Key take-aways from content professionals
As I have met so many experts for content strategy during my visit in London I would like to summarize my key take-aways in this post.
First I start with some impressiong numbers and dimensions relating to content. A few examples:
300 people responsible for content within Jamie Oliver Group
3,500 people delivering content for Governmental Digital Services UK
500 articles per day at The Telegraph
1 week for a short statement at Facebook before gets published
But for introducing content strategy within a company it always starts with the same questions which Padma Gillen — Partner at Scroll and formerly Head of Content Design at GDS told us. The question is: What is the corporate goal. Kate Kenyon — Principal Consultant for Content at cognifide also gave us the advice to be aware of the business goals and then finding out what needs to be done to support to reach the goals. How Kate Kenyon translates the business goals into the content strategy will be published within our official COS15 Blogpost soon.
Put user needs first
Identifying the real user need and understanding the desire path and beside that working as efficient as possible. Nearly everybody from the experts in London (GDS, Scroll, Digitas LBI etc.) emphasised this approach. And the ladies from the panel “One day in a life of a content professional” (Felice Hawley — web editor at Transport for London, Alex Shebar — Community Director and Marketing Manager at Yelp London, Kate Towsey — Content strategist and lead researcher at GDS and Martina Stansbie — Senior Content Strategyst at Yeldar) gave us some examples where to start:
- Which problems do I need to solve — here I could directly ask the customer service — which inquiries do they get every single day
- Or doing research in the sales team — from their experience — what kind of information is missing in the communication so far
- Doing a content audit (how much content is published, how much outdated content is online, how much duplicated content
- After that deciding where I could get the small wins and prioritising the next steps in a spreadsheet.
Very helpful is always a style guide. Which should not only be on a paper. The style guide should be put into action. It has not be perfect. It gives the rough direction — the consistent message is significant, especially if there are different departments (silos) produce content. And the responsibilities should be clear also. Who delivers an image, a video, the text and so on. It is a long and hard way to implement a content strategy and also the ladies fight each day but as soon as their efforts result in saving money they get much more support.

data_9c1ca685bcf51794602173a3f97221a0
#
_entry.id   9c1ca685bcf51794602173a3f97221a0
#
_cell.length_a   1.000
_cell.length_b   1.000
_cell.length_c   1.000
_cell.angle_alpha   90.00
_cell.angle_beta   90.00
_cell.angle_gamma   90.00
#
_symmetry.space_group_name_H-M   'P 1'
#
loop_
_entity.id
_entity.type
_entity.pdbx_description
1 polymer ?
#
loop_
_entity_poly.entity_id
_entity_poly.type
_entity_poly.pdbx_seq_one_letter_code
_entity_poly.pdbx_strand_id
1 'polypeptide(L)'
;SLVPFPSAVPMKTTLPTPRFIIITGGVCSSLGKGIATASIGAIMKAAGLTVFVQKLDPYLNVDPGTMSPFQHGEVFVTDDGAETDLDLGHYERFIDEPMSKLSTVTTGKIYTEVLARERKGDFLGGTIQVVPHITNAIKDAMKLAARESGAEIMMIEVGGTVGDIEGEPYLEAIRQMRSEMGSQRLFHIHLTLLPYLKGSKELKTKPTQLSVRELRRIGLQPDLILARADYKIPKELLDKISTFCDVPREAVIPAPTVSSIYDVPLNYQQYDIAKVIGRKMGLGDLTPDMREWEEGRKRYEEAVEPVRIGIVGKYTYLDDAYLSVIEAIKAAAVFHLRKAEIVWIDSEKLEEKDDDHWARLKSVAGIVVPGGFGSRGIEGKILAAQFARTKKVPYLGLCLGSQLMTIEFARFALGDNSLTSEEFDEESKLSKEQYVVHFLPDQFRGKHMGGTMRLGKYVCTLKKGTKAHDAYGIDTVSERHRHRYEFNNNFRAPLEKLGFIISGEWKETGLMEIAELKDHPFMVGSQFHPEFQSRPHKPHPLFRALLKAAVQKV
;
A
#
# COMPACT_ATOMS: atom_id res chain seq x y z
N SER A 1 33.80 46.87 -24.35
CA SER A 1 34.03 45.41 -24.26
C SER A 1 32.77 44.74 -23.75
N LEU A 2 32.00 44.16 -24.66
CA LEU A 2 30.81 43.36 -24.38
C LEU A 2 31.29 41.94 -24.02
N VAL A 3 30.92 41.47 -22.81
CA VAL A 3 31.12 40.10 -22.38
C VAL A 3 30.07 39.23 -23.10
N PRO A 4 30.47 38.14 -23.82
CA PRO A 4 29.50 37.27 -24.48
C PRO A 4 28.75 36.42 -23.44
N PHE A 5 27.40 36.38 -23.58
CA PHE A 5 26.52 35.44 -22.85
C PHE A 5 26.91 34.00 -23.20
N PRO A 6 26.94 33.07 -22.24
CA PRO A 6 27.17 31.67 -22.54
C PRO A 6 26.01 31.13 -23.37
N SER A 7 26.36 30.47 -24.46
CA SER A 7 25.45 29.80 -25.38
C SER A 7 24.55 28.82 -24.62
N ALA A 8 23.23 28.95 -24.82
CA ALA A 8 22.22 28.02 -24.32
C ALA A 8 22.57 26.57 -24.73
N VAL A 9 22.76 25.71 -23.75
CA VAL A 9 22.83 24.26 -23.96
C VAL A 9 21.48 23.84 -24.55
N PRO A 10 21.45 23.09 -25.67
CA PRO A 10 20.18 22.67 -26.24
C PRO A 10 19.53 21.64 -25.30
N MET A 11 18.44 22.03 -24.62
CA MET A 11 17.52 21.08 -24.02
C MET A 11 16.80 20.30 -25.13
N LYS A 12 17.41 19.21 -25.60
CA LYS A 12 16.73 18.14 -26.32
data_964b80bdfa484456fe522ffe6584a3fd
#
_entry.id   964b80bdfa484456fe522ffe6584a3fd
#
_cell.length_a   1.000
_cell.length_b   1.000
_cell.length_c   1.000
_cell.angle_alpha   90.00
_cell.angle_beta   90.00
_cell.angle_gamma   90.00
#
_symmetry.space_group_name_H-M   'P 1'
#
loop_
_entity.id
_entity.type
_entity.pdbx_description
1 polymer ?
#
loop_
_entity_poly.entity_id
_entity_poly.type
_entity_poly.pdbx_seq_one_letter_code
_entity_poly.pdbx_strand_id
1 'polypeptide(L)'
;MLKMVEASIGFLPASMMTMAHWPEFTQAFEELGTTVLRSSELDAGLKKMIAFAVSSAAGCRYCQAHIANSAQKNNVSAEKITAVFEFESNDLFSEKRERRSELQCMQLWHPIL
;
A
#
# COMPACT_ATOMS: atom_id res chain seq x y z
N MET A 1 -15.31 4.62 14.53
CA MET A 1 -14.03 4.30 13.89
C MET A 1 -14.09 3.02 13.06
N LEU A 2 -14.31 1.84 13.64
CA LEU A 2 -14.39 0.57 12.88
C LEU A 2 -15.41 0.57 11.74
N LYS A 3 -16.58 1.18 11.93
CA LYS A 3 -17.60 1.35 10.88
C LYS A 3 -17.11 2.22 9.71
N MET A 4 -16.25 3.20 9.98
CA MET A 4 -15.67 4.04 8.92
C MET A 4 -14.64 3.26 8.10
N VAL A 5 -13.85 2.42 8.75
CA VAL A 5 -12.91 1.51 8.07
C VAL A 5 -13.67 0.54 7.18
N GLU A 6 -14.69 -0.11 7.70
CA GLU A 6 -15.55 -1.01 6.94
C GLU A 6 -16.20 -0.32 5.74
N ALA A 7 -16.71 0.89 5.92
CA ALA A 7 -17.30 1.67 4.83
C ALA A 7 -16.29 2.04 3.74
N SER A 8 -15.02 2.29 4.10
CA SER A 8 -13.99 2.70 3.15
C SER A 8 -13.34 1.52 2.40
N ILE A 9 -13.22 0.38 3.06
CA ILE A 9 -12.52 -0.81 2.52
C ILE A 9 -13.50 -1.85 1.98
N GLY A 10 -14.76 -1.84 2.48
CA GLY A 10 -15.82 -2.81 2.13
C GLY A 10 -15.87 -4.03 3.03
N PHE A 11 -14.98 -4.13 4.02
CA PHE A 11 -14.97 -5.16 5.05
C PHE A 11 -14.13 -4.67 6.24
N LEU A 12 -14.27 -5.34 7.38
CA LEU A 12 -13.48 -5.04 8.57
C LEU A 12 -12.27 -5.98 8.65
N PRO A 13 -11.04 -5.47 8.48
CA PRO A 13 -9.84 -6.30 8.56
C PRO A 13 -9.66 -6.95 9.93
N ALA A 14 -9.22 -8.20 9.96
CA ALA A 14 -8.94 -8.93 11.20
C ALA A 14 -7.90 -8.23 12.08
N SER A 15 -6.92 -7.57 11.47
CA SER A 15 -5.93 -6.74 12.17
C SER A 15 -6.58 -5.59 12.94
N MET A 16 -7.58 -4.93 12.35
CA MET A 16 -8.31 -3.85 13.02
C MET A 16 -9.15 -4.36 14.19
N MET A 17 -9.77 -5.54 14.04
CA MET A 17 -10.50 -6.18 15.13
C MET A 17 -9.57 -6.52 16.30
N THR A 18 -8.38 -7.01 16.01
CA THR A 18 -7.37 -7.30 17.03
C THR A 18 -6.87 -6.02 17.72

Do the hard thing to make it simple
Dipping a little bit deeper into GDS — Governmental Digital Services for GOV.UK. They started a digital content transformation project. Which content do the citizens require from the government? There is a lot starting from tax services, waste management, passport services, going abroad services and so on. The existing content for government services was previously provided by different parts of government which caused duplications, gaps, confusions, poor user experiences and the maintenance was quite expensive. So the first goal was to work together on simplifying the service website — to reduce the content on the existing service website — from 90 pages down to one page. This job is hard and is only possible by putting users first, understanding what they really need, being agile and making the services as simple and useable as possible. “Do the hard work to make it simple”, pointed also Padma Gillen in his presentation out.
Government needs service designers to design services
GDS implemented design principles to realise the project in an efficient way. By using strict service design manuals they worked out which content fits together, how well it meets user needs and rebuild the website from the ground up. They do understand service design as user experience applied to services. The services need to be understandable, easy to use so that they decrease phone calls and the amount of time for solving the problems and at the end they save a lot of money. Good services should reflect what the user wants to do and don’t require a working knowledge of the inside of government. They wanted to design around the user need and not around the way the “official process” is at the moment. More information about this project has already beend coverend in our official Content Strategy Blog Post
Joe Harrision of GDS explained that this meant they could strip away much of the complexity. For the project they worked out the following approach: answering one question per page. Always two people do the coding for the website — and exactly the same procedure is applied to producing content — always two people are working together on one article/on one web service. At the end they resulted in an elaborated user-friendly design for content — they developed tools for prewriting — using existing text modules- and a content request system. And they did it agile by using Scrum. With Scrum you divide work into sprints — which means in different tasks — working in small teams — doing sprints with permanent reviews to figure out where problems lie. In addition they organise the process with the MOSCOW method. So they priorities the content requests in a
Must have — Shoud have — could have — would like
And not to forget. They do user testing and learn from the real behavior. They do it continuously on the live web to understand the desire path and use them for their designs.
See for the result. Welcome to https://www.gov.uk/ And to get to know more about the project itself I recommend to see for their blogpost where GDS documented the process of this huge project https://gds.blog.gov.uk/2016/04/08/where-were-at-and-where-were-going/